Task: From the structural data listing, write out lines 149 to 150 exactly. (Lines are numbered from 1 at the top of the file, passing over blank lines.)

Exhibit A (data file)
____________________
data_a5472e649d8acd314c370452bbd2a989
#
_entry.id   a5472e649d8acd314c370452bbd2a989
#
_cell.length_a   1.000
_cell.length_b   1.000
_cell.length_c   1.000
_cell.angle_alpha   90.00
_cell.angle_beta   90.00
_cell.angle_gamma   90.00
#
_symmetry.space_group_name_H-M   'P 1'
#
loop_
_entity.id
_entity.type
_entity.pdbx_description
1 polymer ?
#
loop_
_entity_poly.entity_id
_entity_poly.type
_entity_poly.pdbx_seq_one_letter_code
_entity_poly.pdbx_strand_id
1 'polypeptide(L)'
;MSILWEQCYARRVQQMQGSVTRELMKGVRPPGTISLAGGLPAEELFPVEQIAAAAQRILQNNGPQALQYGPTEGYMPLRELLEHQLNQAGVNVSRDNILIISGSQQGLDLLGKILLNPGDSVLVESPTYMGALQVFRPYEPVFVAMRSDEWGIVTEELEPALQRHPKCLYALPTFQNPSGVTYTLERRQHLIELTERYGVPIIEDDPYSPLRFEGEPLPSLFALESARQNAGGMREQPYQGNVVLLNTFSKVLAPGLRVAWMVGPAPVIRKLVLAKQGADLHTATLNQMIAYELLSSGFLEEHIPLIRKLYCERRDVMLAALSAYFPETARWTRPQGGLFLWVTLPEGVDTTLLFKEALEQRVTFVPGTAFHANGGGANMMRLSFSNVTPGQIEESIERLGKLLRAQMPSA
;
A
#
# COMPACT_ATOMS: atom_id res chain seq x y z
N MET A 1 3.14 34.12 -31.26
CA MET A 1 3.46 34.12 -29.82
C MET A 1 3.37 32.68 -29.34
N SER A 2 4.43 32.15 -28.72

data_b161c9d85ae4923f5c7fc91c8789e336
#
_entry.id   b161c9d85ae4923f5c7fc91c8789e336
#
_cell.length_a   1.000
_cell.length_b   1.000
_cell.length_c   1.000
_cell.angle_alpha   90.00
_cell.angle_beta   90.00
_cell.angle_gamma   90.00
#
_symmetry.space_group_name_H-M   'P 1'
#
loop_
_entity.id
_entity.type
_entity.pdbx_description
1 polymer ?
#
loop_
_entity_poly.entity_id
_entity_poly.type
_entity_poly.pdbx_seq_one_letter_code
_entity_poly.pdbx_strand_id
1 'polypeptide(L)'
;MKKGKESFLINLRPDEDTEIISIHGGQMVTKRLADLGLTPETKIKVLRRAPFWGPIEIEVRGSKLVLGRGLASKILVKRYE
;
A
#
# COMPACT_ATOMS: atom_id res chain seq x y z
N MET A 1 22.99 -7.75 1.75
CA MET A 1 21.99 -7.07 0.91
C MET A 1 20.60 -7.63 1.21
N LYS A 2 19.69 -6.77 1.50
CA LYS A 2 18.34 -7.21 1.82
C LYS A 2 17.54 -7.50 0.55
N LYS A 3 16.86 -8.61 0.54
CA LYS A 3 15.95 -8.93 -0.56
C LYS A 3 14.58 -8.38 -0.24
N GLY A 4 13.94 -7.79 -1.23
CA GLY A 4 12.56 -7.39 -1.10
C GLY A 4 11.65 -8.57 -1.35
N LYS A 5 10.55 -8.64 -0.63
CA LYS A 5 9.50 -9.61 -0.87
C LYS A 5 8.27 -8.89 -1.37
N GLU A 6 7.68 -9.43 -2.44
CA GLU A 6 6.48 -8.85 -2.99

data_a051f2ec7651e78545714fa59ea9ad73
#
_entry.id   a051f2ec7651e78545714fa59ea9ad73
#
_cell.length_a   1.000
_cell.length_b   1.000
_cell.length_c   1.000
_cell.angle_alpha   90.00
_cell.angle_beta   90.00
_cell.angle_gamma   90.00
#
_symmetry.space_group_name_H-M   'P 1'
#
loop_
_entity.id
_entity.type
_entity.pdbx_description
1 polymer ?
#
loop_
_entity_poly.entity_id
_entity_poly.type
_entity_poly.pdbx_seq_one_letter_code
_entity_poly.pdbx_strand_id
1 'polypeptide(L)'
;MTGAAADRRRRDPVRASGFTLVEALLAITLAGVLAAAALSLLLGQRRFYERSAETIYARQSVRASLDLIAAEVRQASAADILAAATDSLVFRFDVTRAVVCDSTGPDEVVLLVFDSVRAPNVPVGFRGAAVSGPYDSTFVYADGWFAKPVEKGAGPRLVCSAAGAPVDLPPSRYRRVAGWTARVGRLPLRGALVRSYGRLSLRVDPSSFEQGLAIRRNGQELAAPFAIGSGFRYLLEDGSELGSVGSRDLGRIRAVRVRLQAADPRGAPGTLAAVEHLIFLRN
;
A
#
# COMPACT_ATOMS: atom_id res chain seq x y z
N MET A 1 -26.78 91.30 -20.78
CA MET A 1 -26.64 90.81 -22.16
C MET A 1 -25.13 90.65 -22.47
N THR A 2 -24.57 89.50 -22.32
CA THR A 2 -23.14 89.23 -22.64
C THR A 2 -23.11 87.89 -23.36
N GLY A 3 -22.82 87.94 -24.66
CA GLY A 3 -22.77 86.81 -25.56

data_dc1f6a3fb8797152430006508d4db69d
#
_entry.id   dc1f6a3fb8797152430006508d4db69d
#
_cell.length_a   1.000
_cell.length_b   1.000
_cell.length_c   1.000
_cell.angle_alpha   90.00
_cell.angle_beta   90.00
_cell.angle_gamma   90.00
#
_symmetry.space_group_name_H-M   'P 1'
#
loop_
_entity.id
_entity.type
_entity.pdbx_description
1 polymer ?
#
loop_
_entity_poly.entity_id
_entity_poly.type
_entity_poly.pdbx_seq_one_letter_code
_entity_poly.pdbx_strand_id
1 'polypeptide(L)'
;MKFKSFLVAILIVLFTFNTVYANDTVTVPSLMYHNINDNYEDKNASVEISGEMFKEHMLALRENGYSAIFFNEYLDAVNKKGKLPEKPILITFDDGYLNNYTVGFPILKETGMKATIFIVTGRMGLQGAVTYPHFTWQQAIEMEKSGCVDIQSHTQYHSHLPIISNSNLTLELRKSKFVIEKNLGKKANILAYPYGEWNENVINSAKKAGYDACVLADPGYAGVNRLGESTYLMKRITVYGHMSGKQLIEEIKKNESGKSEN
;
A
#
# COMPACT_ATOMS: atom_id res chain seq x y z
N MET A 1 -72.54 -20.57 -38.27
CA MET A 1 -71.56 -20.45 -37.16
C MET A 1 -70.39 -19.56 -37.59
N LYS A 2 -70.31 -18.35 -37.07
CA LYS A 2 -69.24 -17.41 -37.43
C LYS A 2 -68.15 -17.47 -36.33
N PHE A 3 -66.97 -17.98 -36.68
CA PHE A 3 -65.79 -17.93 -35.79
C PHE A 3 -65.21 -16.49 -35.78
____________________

# COMPACT_ATOMS: atom_id res chain seq x y z
N MET A 1 -72.54 -20.57 -38.27